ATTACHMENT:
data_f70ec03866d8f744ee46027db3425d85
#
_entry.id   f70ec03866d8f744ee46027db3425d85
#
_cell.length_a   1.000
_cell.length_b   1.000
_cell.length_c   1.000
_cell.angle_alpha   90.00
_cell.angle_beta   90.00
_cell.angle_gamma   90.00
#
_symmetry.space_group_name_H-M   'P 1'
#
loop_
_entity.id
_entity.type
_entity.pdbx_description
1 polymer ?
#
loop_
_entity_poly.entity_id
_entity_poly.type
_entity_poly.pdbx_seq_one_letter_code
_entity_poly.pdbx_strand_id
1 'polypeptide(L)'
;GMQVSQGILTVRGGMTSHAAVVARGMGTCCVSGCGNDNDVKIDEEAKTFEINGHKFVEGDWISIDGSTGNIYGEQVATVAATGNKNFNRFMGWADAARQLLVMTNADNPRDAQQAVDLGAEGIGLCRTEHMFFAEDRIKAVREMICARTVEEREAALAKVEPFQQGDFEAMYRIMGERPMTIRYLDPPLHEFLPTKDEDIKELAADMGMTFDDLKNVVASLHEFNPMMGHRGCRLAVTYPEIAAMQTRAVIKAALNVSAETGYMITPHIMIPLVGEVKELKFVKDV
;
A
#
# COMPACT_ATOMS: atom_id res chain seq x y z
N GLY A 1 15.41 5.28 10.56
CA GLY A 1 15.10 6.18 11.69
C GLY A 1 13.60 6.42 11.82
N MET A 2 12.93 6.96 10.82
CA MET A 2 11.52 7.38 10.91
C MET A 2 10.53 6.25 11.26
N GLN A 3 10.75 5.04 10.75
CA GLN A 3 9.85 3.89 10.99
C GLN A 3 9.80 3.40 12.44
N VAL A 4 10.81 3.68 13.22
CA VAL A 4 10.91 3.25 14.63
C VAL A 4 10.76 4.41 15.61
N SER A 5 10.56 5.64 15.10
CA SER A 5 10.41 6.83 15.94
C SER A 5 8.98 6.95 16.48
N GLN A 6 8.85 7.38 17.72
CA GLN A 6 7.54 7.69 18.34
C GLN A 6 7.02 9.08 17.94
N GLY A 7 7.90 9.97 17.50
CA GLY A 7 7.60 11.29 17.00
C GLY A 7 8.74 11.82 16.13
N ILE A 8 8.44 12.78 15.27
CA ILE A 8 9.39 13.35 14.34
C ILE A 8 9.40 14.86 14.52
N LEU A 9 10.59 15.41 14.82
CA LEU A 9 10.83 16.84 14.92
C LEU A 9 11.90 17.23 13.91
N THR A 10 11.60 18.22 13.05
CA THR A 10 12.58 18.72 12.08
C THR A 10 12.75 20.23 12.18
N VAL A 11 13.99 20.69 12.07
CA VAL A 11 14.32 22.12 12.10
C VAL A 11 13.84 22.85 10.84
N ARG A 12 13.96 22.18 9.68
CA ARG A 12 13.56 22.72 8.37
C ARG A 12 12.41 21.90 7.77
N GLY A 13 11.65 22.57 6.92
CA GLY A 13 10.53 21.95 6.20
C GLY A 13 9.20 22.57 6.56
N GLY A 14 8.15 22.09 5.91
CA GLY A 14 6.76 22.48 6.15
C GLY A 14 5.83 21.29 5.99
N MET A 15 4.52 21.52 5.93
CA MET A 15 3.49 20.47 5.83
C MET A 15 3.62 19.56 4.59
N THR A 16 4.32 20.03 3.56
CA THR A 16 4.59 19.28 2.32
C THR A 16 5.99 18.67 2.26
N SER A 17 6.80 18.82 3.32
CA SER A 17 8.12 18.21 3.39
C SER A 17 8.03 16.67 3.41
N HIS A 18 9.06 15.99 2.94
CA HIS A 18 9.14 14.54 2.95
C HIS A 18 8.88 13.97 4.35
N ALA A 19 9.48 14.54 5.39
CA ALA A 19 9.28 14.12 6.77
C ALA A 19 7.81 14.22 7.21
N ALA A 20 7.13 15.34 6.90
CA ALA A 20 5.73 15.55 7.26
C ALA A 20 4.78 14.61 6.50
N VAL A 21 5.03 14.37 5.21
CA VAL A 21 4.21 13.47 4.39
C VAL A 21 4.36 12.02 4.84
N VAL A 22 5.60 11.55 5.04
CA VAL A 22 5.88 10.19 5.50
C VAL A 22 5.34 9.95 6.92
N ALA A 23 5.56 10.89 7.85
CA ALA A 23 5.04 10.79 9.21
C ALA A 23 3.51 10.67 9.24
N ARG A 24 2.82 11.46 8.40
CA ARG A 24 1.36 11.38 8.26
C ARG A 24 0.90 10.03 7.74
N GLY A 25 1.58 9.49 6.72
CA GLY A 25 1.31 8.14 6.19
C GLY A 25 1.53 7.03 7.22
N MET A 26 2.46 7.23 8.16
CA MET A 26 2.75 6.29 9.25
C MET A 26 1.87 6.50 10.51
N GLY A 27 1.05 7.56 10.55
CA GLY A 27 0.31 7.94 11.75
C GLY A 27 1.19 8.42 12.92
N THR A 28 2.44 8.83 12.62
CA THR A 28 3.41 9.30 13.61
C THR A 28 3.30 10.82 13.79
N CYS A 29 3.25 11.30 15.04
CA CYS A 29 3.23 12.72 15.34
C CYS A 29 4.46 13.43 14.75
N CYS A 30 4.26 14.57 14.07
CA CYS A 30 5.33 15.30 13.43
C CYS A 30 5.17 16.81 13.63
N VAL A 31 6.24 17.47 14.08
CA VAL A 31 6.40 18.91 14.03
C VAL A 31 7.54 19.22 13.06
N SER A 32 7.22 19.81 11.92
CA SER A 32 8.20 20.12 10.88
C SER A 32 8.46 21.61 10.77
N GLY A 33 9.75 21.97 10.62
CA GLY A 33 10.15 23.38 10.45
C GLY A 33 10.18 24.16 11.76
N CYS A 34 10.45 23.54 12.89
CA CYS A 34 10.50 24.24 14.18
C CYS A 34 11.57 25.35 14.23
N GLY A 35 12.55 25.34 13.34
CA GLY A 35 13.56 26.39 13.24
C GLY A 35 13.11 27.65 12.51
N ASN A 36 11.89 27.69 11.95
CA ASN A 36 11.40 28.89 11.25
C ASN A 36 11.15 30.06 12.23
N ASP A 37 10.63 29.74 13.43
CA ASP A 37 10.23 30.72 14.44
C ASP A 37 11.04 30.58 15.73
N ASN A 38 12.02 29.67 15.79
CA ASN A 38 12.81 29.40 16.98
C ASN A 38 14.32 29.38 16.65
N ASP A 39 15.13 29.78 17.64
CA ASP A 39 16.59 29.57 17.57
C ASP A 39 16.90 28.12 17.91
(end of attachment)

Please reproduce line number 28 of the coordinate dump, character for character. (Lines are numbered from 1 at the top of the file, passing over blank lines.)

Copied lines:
A